• “The Dead Man” — A scientist has figured out how to change people’s health, for better or worse, through hypnotic suggestion. As his test subject, he’s using the man who’s having an affair with his wife. I liked the plot of this story a lot, even though it featured another dumb woman and a man with Mother Issues.
  • “The 13th Step” — A young alcoholic woman, who thinks she’s being stalked by the fifth horseman of the apocalypse, tells her story and gets heckled at an AA meeting. There’s not much to this story. It’s short (fortunately) and the ending is obvious.
  • “The Repair People” — Ann’s new job involves repairing clay people. All I want to say about this one is thank God it’s really short. I didn’t get it and didn’t like it enough to spend time thinking about it.
  • “Black Has Its Charms” — A rude and nasty woman tries to provoke her husband into murdering her. I hated this story and wished I could have murdered her myself. I admired the audio narration for this one, though.
  • “Schizo Jimmy” — Our narrator, who considers himself a witch hunter, kills his friend who is an immune carrier of insanity. I knew from the beginning what was going on here, but I still enjoyed this story about false perceptions.
  • “The Creature from the Cleveland Depths” — Gunderson, a Cleveland author of “insanity novels,” can’t remember to turn on his favorite TV show. When his friend creates a device called a Tickler to help people remember the things they want to do, Gunderson refuses to try it. He admits that he’s afraid of machines that think. It turns out that he has a very good reason to be afraid. I liked this story. It was so much like something Philip K. Dick would have written that I had to keep reminding myself that I was reading Fritz Leiber.
  • “The Casket Demon” — A Hollywood movie star lives under a curse: Every day that she isn’t in the newspapers, she loses some of her mass. Funny premise, average story.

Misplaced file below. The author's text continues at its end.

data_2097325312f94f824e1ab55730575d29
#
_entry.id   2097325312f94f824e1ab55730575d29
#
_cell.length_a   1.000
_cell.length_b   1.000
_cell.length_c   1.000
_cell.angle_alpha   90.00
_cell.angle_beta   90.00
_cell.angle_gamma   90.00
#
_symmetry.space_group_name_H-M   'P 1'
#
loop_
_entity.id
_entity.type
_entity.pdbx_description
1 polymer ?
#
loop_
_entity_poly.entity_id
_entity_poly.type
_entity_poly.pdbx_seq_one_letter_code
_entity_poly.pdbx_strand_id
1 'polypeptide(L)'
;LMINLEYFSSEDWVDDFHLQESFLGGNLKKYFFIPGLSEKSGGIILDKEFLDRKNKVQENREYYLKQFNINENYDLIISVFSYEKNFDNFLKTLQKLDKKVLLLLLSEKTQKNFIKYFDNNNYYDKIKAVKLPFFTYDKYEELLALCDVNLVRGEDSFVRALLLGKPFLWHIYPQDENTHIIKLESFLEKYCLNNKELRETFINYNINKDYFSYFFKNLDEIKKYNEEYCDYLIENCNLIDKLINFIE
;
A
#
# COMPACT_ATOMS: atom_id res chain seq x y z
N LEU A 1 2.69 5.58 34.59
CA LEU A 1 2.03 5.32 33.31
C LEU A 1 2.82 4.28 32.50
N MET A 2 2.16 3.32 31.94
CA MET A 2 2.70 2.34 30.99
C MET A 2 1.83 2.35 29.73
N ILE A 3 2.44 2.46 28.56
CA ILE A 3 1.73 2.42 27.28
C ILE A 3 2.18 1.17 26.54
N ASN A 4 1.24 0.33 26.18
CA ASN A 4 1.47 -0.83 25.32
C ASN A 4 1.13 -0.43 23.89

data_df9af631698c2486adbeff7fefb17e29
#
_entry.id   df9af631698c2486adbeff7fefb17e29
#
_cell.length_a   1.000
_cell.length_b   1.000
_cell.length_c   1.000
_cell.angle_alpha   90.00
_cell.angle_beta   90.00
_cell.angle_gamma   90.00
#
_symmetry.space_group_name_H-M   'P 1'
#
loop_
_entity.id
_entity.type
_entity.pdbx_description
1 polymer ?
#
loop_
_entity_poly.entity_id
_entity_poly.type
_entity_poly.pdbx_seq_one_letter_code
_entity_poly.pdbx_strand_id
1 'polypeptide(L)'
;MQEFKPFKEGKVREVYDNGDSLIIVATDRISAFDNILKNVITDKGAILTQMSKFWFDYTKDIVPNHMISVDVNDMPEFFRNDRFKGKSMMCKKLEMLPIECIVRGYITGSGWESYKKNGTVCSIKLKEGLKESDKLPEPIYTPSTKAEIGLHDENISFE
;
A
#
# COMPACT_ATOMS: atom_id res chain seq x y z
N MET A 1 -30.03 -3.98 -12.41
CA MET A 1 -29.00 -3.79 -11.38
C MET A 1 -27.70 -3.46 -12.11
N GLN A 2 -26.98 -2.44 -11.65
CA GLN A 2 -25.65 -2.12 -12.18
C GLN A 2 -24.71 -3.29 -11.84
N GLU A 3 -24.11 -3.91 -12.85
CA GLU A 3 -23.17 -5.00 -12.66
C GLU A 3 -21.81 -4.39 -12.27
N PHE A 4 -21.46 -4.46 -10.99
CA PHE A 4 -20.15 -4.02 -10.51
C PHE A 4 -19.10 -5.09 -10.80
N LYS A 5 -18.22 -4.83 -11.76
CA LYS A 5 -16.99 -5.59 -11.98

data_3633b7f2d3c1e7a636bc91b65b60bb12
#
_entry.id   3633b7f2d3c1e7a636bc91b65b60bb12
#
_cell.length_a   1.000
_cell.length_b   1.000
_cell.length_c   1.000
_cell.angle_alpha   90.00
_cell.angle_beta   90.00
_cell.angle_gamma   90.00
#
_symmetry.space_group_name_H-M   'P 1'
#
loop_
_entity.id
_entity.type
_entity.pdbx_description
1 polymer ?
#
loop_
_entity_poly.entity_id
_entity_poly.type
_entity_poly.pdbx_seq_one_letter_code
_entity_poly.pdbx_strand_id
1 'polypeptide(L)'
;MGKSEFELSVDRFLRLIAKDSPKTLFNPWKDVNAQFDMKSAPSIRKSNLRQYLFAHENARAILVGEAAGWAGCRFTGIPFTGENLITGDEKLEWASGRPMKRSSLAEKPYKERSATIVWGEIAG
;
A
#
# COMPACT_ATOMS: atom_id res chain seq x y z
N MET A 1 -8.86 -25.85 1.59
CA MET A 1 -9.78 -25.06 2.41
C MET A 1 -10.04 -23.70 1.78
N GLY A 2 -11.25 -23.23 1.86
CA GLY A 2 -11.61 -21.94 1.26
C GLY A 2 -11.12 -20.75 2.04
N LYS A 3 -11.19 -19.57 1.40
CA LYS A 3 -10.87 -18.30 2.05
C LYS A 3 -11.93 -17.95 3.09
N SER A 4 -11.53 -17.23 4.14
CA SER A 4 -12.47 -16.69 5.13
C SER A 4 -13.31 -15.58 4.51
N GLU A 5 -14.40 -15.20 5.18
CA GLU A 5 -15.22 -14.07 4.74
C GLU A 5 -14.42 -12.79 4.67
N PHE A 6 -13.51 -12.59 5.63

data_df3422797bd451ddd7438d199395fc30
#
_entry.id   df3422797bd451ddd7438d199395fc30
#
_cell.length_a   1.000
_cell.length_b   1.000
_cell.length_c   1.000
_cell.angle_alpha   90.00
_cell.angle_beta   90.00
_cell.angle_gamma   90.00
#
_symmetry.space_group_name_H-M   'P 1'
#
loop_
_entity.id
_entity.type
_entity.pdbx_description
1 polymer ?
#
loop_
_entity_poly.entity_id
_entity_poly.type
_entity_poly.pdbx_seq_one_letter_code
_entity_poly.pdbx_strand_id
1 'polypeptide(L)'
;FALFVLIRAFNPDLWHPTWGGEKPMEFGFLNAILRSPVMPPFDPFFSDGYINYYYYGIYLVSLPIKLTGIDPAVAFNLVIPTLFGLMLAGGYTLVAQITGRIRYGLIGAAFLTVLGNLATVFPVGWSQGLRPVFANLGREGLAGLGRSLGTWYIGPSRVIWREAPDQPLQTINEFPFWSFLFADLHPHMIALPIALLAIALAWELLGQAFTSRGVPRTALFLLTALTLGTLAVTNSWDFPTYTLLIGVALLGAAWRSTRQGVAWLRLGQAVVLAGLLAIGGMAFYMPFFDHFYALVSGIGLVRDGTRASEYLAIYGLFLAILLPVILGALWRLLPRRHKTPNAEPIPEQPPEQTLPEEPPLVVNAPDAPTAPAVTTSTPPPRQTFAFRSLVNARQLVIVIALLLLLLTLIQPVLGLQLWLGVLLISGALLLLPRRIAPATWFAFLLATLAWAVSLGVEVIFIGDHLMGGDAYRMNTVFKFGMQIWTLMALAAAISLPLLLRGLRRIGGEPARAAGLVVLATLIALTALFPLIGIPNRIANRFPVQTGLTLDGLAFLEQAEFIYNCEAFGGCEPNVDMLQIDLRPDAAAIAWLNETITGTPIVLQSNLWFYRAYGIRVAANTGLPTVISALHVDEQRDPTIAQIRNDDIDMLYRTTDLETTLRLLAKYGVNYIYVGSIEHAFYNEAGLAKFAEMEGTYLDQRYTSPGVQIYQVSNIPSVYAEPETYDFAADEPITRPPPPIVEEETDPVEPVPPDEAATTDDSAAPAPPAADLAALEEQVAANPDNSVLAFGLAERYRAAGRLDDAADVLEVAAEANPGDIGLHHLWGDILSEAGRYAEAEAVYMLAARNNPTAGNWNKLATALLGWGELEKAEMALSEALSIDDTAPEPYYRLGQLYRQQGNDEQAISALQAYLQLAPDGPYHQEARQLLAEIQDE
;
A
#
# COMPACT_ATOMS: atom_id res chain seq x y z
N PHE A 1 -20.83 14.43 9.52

• “Mr. Adams’ Garden to Evil” — The manager of a girlie magazine grows girls in his garden with his aunt’s secret biological technique. This was the best story of all and at least there’s a smart woman in it (the dead aunt). Also very much like PKD.

So, in my opinion, a mixed bag of stories, but essential reading for any Fritz Leiber fan. Since I consider myself a fan, I’m glad I read The Black Gondolier. I got to know Fritz Leiber better and there were several stories that I truly enjoyed. I listened to Audible Frontiers’ version which was just released and is narrated by Marc Vietor, L.J. Ganzer, David Marantz, and Jefferson Slinkard. I thought each of these narrators did an excellent job. If you’re planning to read The Black Gondolier, which you should if you’re a Leiber fan, try the audio version.

July 23, 2003. Announcing a new collection of stories by Fritz Leiber. Assembled here is a selection of Mr. Leiber’s best horrific tales, many of which have been virtually unobtainable for decades. From the riveting “Spider Mansion” and “The Phantom Slayer” from Weird Tales to the more recent “Lie Still, Snow White” and “Black Has Its Charms” from rare, small-press magazines, this collection provides an overview of Leiber’s fifty-plus years as an acknowledged master of the weird tale. While much of Leiber’s seminal science-fiction and fantasy remains in print, his work in the field of supernatural horror has been sadly neglected until now. Edited by John Pelan and Steve Savile.


  • Kat Hooper

    KAT HOOPER, who started this site in June 2007, earned a Ph.D. in neuroscience and psychology at Indiana University (Bloomington) and now teaches and conducts brain research at the University of North Florida. When she reads fiction, she wants to encounter new ideas and lots of imagination. She wants to view the world in a different way. She wants to have her mind blown. She loves beautiful language and has no patience for dull prose, vapid romance, or cheesy dialogue. She prefers complex characterization, intriguing plots, and plenty of action. Favorite authors are Jack Vance, Robin Hobb, Kage Baker, William Gibson, Gene Wolfe, Richard Matheson, and C.S. Lewis.